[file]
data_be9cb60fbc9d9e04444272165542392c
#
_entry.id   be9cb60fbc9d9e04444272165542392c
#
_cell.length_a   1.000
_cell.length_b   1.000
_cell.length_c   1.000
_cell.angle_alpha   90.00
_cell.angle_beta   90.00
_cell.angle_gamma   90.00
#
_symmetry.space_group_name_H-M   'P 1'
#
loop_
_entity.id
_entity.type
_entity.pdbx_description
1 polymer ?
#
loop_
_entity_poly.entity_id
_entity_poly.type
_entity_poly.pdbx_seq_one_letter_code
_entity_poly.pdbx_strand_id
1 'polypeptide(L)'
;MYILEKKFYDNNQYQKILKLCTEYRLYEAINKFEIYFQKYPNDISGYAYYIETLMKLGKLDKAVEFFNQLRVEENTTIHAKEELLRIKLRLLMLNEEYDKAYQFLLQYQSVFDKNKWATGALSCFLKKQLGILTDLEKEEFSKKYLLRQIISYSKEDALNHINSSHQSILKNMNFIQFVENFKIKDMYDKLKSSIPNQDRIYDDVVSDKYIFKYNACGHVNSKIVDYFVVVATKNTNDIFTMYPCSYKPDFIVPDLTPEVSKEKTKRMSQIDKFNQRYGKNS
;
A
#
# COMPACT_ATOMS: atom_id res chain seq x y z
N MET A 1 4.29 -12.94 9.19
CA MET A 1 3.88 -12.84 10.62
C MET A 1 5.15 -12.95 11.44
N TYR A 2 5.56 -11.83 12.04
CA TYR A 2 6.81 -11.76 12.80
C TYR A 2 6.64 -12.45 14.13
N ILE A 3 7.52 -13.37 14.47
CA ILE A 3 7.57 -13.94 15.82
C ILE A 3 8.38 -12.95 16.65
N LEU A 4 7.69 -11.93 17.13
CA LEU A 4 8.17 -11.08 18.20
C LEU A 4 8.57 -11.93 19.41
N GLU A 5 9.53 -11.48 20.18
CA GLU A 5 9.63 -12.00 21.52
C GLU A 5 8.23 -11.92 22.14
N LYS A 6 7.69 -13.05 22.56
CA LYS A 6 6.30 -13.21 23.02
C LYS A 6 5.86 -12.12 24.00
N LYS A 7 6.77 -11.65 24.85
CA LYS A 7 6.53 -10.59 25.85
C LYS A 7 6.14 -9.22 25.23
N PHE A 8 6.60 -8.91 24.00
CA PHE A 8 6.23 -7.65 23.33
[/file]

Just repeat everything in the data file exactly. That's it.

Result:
data_be9cb60fbc9d9e04444272165542392c
#
_entry.id   be9cb60fbc9d9e04444272165542392c
#
_cell.length_a   1.000
_cell.length_b   1.000
_cell.length_c   1.000
_cell.angle_alpha   90.00
_cell.angle_beta   90.00
_cell.angle_gamma   90.00
#
_symmetry.space_group_name_H-M   'P 1'
#
loop_
_entity.id
_entity.type
_entity.pdbx_description
1 polymer ?
#
loop_
_entity_poly.entity_id
_entity_poly.type
_entity_poly.pdbx_seq_one_letter_code
_entity_poly.pdbx_strand_id
1 'polypeptide(L)'
;MYILEKKFYDNNQYQKILKLCTEYRLYEAINKFEIYFQKYPNDISGYAYYIETLMKLGKLDKAVEFFNQLRVEENTTIHAKEELLRIKLRLLMLNEEYDKAYQFLLQYQSVFDKNKWATGALSCFLKKQLGILTDLEKEEFSKKYLLRQIISYSKEDALNHINSSHQSILKNMNFIQFVENFKIKDMYDKLKSSIPNQDRIYDDVVSDKYIFKYNACGHVNSKIVDYFVVVATKNTNDIFTMYPCSYKPDFIVPDLTPEVSKEKTKRMSQIDKFNQRYGKNS
;
A
#
# COMPACT_ATOMS: atom_id res chain seq x y z
N MET A 1 4.29 -12.94 9.19
CA MET A 1 3.88 -12.84 10.62
C MET A 1 5.15 -12.95 11.44
N TYR A 2 5.56 -11.83 12.04
CA TYR A 2 6.81 -11.76 12.80
C TYR A 2 6.64 -12.45 14.13
N ILE A 3 7.52 -13.37 14.47
CA ILE A 3 7.57 -13.94 15.82
C ILE A 3 8.38 -12.95 16.65
N LEU A 4 7.69 -11.93 17.13
CA LEU A 4 8.17 -11.08 18.20
C LEU A 4 8.57 -11.93 19.41
N GLU A 5 9.53 -11.48 20.18
CA GLU A 5 9.63 -12.00 21.52
C GLU A 5 8.23 -11.92 22.14
N LYS A 6 7.69 -13.05 22.56
CA LYS A 6 6.30 -13.21 23.02
C LYS A 6 5.86 -12.12 24.00
N LYS A 7 6.77 -11.65 24.85
CA LYS A 7 6.53 -10.59 25.85
C LYS A 7 6.14 -9.22 25.23
N PHE A 8 6.60 -8.91 24.00
CA PHE A 8 6.23 -7.65 23.33